“One is evolving novel data analysis techniques to study the problems that remain outstanding, such as the source of high-energy neutrinos,” Fang says. “The second part is once we have these data analysis results, then we’ll use numerical simulations to understand our observations.”

In addition to an innovative research component, NSF proposals require that the research has broader societal impacts, such as working toward greater inclusion in STEM or increasing public understanding of science. Once again, Fang finds herself well-positioned at WIPAC, where the outreach team has developed Master Classes, a one-day event where high school students come to WIPAC, spend time with scientists, and learn about topics not typically covered in high school physics class. Currently, the students learn about IceCube’s instrumentation and how to analyze the complex detector data.

“The course is already well designed, but from my perspective, I use a lot of numerical simulation in my research, so one thing I proposed to do is that I would design a module that would incorporate some of these modern numerical study techniques into the master class,” Fang says. “The students will now learn how to study physics using supercomputers, using numerical simulations.”

Researchers capture elusive missing step in the final act of photosynthesis

an abstract background with a 35mm film with several panels showing the molecular process described in the study

This story was modified from one originally published by SLAC

Photosynthesis plays a crucial role in shaping and sustaining life on Earth, yet many aspects of the process remain a mystery. One such mystery is how Photosystem II, a protein complex in plants, algae and cyanobacteria, harvests energy from sunlight and uses it to split water, producing the oxygen we breathe. Now researchers from the Department of Energy’s Lawrence Berkeley National Laboratory and SLAC National Accelerator Laboratory, together with collaborators from the University of Wisconsin–Madison and other institutions have succeeded in cracking a key secret of Photosystem II.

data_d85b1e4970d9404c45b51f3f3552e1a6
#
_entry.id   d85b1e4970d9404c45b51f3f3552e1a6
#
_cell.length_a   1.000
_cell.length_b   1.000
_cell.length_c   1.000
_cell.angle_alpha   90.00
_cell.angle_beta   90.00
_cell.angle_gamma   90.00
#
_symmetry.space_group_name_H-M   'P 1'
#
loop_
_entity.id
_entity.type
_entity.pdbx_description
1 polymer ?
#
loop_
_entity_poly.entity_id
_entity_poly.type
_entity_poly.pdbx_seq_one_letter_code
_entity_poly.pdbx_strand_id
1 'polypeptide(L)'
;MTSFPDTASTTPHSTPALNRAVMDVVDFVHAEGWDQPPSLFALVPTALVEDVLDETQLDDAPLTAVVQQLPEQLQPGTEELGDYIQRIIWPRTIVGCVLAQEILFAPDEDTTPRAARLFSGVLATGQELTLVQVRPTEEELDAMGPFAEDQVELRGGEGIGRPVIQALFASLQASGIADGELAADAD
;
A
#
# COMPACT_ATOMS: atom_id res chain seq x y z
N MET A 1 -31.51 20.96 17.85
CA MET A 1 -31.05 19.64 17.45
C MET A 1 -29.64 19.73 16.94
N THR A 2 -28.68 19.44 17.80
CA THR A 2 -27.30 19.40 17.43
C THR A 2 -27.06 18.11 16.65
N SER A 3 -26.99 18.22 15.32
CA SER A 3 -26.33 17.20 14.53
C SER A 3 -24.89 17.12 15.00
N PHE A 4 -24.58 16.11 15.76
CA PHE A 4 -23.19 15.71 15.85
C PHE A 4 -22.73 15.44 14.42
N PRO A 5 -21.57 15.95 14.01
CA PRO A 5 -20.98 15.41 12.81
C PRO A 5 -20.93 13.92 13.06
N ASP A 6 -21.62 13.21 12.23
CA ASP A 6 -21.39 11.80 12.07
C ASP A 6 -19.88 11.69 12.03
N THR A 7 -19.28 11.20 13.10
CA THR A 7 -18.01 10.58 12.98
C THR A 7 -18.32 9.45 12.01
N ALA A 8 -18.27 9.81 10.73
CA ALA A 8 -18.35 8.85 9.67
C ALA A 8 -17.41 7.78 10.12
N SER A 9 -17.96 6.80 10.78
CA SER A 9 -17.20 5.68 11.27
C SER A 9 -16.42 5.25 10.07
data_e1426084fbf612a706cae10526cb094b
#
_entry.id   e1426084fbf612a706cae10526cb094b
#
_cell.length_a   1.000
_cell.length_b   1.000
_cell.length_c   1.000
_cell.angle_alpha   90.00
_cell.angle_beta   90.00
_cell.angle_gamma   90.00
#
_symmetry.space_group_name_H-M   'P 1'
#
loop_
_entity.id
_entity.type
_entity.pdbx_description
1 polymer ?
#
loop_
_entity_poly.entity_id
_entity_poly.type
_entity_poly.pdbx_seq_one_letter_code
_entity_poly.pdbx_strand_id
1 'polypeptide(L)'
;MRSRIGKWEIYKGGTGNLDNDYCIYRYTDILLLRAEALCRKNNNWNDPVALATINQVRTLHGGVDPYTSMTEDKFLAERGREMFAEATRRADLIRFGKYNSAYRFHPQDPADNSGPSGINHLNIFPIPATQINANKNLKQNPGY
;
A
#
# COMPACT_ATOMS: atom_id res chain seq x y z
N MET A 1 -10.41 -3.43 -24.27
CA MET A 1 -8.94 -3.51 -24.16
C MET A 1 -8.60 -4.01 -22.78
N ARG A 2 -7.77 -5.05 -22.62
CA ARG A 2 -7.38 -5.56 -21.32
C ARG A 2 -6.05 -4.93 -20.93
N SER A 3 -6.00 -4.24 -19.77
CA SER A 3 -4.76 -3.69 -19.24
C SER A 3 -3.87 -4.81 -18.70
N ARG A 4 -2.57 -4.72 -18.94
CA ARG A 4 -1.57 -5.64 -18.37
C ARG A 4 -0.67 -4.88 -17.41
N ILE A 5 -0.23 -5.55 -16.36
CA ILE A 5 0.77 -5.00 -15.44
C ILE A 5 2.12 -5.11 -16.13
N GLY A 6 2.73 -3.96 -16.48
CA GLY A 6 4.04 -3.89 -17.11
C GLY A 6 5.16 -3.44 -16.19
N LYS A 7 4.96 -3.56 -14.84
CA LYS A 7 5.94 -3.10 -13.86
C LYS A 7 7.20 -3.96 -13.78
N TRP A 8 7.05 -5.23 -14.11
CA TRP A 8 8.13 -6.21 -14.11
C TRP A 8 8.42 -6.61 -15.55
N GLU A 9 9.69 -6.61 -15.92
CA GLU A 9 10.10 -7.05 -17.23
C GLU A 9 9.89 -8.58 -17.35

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Uwe Bergmann

Using SLAC’s Linac Coherent Light Source (LCLS) and the SPring-8 Angstrom Compact free electron LAser (SACLA) in Japan, they captured for the first time in atomic detail what happens in the final moments leading up to the release of breathable oxygen. The data reveal an intermediate reaction step that had not been observed before.

The results, published today in Nature, shed light on how nature has optimized photosynthesis and are helping scientists develop artificial photosynthetic systems that mimic photosynthesis to harvest natural sunlight to convert carbon dioxide into hydrogen and carbon-based fuels.

“The splitting of water to molecular oxygen by photosynthesis has dramatically reshaped our early planet, eventually leading to complex life forms that rely on oxygen for respiration, including ourselves,” says Uwe Bergmann, a physics professor at UW–Madison. “Capturing the final steps of this process in real time with x-ray laser pulses, and bringing to light the individual atoms involved, is thrilling and adds an important piece to solving this over 3-billion-year-old puzzle.”

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Big discoveries, lofty goals highlight astronomy Investiture panel

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This story was originally published by University Communications as part of their coverage of Chancellor Mnookin’s Investiture

A group of astronomers and physicists, including Physics professor Francis Halzen, shared the stories behind their groundbreaking discoveries and lofty goals before a packed house gathered at University of Wisconsin–Madison’s Marquee Theater on Thursday to celebrate the Investiture of Chancellor Jennifer Mnookin.

The scientists included UW–Madison professors Francis Halzen and Susanna Widicus Weaver, as well as Andrea Ghez, a professor at the University of California, Los Angeles and good friend of Chancellor Mnookin. The symposium was titled “Discovery Past, Present, and Future: Black Holes, Neutrinos, and Life in our Galaxy.”

The friendship between Mnookin and Ghez goes back more than 15 years and is filled with fond memories, among them a champagne toast they shared in Ghez’s backyard to mark her winning the 2020 Nobel Prize in Physics. An attorney with a skill for interpreting legalese, Mnookin ensured the celebratory moment would conform with California’s emergency public health rules during the first winter of the COVID-19 pandemic.

“One of the things I love about Chancellor Mnookin is she is a problem solver,” said Ghez, who shared the 2020 prize for the discovery of a supermassive black hole at the center of the Milky Way galaxy.

Ghez recounted the scientific principles, theories and observations that led to the discovery in a talk that reveled in the surprise of the scientific process — a process that is increasingly enabled by new technologies.